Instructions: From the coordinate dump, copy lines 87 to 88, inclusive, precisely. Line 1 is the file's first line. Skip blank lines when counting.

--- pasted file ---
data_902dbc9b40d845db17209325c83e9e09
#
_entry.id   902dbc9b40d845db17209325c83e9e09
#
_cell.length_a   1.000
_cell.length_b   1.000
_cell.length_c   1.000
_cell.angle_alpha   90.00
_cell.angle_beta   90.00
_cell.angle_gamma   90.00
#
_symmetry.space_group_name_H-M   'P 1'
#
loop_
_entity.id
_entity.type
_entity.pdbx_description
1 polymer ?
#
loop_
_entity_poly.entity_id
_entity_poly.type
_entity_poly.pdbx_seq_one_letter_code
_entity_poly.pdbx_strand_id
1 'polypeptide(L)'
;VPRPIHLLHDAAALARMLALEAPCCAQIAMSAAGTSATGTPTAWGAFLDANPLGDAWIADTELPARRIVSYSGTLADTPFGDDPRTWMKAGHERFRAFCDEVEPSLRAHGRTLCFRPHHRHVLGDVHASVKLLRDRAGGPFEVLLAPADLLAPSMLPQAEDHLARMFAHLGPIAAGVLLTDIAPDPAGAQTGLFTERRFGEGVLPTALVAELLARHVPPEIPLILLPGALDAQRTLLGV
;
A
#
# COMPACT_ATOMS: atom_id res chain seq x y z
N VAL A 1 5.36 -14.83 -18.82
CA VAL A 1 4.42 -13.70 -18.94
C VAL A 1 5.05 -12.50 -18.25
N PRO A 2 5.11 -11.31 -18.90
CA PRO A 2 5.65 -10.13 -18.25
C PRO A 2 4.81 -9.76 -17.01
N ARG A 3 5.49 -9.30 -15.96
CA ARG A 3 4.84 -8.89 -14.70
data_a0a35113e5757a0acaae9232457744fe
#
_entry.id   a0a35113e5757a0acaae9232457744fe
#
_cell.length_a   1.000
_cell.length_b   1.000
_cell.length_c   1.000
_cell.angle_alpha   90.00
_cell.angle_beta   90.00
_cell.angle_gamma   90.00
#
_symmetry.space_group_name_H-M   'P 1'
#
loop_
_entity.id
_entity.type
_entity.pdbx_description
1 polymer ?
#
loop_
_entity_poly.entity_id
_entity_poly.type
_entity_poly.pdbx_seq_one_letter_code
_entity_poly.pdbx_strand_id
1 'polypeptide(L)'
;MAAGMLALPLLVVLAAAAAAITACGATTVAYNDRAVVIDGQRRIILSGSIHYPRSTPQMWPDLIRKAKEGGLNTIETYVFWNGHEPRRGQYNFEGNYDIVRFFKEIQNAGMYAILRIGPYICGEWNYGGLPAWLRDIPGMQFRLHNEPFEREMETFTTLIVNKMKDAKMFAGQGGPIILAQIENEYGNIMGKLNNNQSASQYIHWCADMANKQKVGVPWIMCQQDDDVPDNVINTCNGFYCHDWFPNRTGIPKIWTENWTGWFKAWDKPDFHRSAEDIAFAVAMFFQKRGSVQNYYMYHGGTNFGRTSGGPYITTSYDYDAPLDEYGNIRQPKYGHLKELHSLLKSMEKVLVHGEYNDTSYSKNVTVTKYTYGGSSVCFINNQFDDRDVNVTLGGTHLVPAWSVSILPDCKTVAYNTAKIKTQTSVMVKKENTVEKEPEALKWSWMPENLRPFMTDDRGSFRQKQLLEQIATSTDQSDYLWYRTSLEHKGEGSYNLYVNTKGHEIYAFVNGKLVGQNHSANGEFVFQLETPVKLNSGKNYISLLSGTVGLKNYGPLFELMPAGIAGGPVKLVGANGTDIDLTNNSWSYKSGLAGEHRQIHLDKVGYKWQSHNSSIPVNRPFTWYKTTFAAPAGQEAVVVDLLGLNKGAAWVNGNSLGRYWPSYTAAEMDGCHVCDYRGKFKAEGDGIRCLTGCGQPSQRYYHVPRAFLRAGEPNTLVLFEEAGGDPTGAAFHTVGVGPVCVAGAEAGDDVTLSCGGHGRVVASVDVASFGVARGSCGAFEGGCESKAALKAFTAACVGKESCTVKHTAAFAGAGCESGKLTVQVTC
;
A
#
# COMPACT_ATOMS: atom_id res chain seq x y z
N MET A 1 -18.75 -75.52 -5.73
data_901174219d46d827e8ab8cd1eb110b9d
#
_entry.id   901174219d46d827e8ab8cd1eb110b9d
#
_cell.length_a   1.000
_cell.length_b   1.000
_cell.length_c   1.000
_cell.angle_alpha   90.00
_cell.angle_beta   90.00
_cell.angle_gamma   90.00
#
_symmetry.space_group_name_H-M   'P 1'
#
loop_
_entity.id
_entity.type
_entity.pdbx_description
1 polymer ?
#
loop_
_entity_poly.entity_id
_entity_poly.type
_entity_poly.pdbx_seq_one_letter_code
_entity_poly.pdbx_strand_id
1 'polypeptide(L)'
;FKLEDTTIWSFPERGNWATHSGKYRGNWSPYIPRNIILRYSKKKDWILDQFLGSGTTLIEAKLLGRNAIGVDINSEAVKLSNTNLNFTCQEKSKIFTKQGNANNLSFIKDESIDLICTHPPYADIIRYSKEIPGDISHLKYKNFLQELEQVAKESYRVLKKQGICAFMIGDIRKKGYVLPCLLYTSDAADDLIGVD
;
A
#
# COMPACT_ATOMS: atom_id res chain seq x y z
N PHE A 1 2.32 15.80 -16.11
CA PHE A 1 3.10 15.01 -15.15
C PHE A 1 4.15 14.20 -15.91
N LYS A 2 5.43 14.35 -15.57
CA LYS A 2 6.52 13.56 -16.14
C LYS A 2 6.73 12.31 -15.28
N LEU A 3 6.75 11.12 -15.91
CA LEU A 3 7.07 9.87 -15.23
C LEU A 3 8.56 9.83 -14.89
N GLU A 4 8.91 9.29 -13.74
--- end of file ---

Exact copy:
1 polymer ?
#